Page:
On 19 November 2020, the ECJ ruled, in summary, that the free movement of goods entails that when CBD is lawfully manufactured and marketed in one member state, it may, in principle, also be marketed in another member state. This is, however, different when Article 36 of the Treaty on the Functioning of the European Union (TFEU) justifies an exception to the free movement of goods, such as for the protection of health and life of humans. Yet, the trade restricting or prohibiting measure must in such a case be appropriate for securing the attainment of the objective pursued (the protection of health and life of humans) and must not go beyond what is necessary in order to attain it. To reach the aforementioned conclusion, the preliminary question had to be answered whether CBD falls within the scope of the free movement of goods. This principle does namely not apply to narcotics, which are prohibited throughout the Union (with the exception of strictly controlled trade for use for medical and scientific purposes). Based on the Single Convention and the Convention on Psychotropic Substances, the ECJ reasoned that CBD is subject the free movement of goods. Both conventions codify internationally applicable control measures to ensure the availability of narcotic drugs and psychotropic substances for medical and scientific purposes and to prevent them from entering illicit channels. The Convention on Psychotropic Substances regulates psychoactive substances, whether natural or synthetic, and natural products listed in the schedules to the Convention, including tetrahydrocannabinol (THC). CBD is not included. The Single Convention applies, inter alia, to cannabis (defined as “the flowering or fruiting tops of the cannabis plant (excluding the seeds and leaves when not accompanied by the tops) from which the resin has not been extracted, by whatever name they may be designated”). Although a literal interpretation of the above provision would lead to the conclusion that CBD (not obtained from the seeds and leaves of the cannabis plant) falls within the definition of cannabis, such an interpretation is not consistent with the purpose of the Single Convention, namely protecting the health and welfare of mankind. Indeed, according to the current state of scientific knowledge, CBD is not a psychoactive substance.

UN Commission on Narcotic Drugs reclassifies cannabis
Shortly after the ECJ ruling regarding, among others, the Single Convention, the CND put six WHO recommendations to vote on 2 December 2020. This voting session would have taken place earlier, though had been postponed so that the voting countries had more time to study the matter and to determine their position. The WHO recommendations dealt with the reclassification, removal and addition of cannabis (substances) in the various schedules (Schedule I, II, III and IV) to the Single Convention. These four schedules represent four categories of narcotics and each category has its own rules. The substances in Schedule VI are controlled most strictly; they are considered dangerous without relevant medicinal applications. Schedule I concerns the second most strictly controlled category. The substances in this Schedule are subject to a level of control that prevents harm caused by their use while not hindering access and research and development for medical use. The lightest criteria apply to Schedule II and III. For example, Schedule II lists substances normally used for medicinal purposes and with a low risk of abuse.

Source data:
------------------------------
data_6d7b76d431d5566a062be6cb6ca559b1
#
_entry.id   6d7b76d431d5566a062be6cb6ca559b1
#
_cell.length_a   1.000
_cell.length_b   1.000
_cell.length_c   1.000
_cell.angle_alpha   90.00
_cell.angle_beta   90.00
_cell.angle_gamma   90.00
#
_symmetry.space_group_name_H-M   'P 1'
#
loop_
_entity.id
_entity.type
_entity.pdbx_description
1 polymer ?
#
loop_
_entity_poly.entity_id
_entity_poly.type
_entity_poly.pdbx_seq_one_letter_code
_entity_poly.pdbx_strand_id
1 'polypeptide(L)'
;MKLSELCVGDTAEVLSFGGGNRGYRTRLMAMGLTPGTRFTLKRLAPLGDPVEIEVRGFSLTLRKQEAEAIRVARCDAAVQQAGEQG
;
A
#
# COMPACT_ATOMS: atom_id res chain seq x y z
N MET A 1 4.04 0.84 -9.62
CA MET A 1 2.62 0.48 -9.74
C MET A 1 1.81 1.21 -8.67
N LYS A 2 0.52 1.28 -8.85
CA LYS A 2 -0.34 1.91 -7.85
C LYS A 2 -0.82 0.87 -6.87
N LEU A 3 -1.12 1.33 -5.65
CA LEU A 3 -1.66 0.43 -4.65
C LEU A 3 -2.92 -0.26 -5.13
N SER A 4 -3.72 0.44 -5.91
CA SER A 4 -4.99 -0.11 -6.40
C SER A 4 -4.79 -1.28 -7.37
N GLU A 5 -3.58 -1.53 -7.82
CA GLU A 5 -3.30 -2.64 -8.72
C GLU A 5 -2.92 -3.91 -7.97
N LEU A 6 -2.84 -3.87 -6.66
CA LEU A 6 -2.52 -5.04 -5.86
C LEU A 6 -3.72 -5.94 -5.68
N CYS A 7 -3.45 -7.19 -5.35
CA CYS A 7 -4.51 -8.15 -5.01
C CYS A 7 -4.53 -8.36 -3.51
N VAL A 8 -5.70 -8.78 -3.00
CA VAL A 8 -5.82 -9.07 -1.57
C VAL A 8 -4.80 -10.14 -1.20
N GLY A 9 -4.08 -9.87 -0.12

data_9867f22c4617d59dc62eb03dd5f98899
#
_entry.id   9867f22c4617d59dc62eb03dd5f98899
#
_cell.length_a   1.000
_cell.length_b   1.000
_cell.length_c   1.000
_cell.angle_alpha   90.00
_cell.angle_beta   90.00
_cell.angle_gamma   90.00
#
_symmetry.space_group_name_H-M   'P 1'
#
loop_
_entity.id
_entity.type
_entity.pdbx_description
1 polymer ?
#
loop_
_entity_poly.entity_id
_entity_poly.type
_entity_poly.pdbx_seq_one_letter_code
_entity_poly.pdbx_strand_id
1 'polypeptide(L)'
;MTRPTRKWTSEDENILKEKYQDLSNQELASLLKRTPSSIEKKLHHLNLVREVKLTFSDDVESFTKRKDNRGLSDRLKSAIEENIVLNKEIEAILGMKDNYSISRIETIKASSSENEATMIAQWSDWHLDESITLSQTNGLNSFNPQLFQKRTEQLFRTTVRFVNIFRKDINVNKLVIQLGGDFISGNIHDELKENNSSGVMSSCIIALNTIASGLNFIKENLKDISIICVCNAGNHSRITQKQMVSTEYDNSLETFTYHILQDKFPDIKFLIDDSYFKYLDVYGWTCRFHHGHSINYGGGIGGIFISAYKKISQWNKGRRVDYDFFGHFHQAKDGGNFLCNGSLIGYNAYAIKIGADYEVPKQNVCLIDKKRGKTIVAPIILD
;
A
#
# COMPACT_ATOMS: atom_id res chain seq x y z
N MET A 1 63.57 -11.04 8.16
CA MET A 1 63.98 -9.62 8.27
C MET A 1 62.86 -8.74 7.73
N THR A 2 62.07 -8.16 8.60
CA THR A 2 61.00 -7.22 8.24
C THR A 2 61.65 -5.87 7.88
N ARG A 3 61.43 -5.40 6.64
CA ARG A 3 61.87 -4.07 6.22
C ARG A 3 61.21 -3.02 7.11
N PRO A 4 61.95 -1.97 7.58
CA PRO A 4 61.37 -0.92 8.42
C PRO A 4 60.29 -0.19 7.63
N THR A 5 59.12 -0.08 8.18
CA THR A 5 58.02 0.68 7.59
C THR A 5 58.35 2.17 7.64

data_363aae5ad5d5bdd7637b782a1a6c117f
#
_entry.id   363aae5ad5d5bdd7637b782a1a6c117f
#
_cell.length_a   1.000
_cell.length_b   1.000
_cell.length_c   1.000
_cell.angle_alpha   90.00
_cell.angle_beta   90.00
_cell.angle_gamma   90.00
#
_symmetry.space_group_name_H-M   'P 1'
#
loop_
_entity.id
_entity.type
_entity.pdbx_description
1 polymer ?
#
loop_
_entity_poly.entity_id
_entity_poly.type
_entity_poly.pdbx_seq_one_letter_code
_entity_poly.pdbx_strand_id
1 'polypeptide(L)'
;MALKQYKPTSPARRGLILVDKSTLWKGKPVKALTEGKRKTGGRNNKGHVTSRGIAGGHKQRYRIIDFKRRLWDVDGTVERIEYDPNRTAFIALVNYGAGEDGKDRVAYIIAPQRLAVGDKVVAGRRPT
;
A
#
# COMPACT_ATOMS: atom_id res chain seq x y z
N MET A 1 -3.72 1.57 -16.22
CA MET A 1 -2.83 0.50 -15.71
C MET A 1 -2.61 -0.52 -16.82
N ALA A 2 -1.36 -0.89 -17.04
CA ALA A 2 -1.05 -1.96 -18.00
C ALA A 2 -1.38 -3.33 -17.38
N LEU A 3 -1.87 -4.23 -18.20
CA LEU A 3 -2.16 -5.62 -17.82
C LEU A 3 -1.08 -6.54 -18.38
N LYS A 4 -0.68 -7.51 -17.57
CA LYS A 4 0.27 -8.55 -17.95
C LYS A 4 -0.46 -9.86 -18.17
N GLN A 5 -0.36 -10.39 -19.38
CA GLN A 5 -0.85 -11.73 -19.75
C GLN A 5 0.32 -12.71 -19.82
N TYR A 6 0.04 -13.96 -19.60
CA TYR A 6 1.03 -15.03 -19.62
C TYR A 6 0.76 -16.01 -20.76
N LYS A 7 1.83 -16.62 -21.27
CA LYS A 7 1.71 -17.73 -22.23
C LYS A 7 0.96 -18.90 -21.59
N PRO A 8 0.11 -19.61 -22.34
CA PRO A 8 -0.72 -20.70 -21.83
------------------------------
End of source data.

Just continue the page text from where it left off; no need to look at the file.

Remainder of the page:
Bedrocan (currently the sole supplier of medicinal cannabis to the Dutch government) has summarized these six WHO recommendations as follows:

  1. Extracts and tinctures are removed from Schedule I.
  2. THC (dronabinol) is added to Schedule I under the category Cannabis & Resin. Subsequently, THC is removed from Schedule II of the Convention on Psychotropic Substances.
  3. THC isomers are added to Schedule I under the category Cannabis & Resin. Subsequently, THC isomer is removed from the Convention on Psychotropic Substances.
  4. Pure CBD and CBD preparations with maximum 0.2 % THC are not included in the international conventions on controlling drugs.
  5. If they comply with certain criteria, pharmaceutical preparations that contain delta-9-THC should be added to Schedule III, recognizing the unlikelihood of abuse and for which a number of exemptions apply.
  6. Cannabis and cannabis resin are removed from Schedule IV, the category reserved for the most dangerous substances.

In the end, only the recommendation to remove cannabis from Schedule IV (i.e., recommendation 6) was approved, on the grounds that there are also positive aspects to cannabis. However, this does not mean that cannabis can now be freely traded. Cannabis is still included in Schedule I and is therefore in principle a prohibited substance. Having said that, research and product development for medical purposes is permitted if a country so desires. In the Netherlands, the Dutch Opium Act already allowed for this under certain conditions. The reclassification of cannabis is therefore more symbolic in nature than that it brings about practical changes.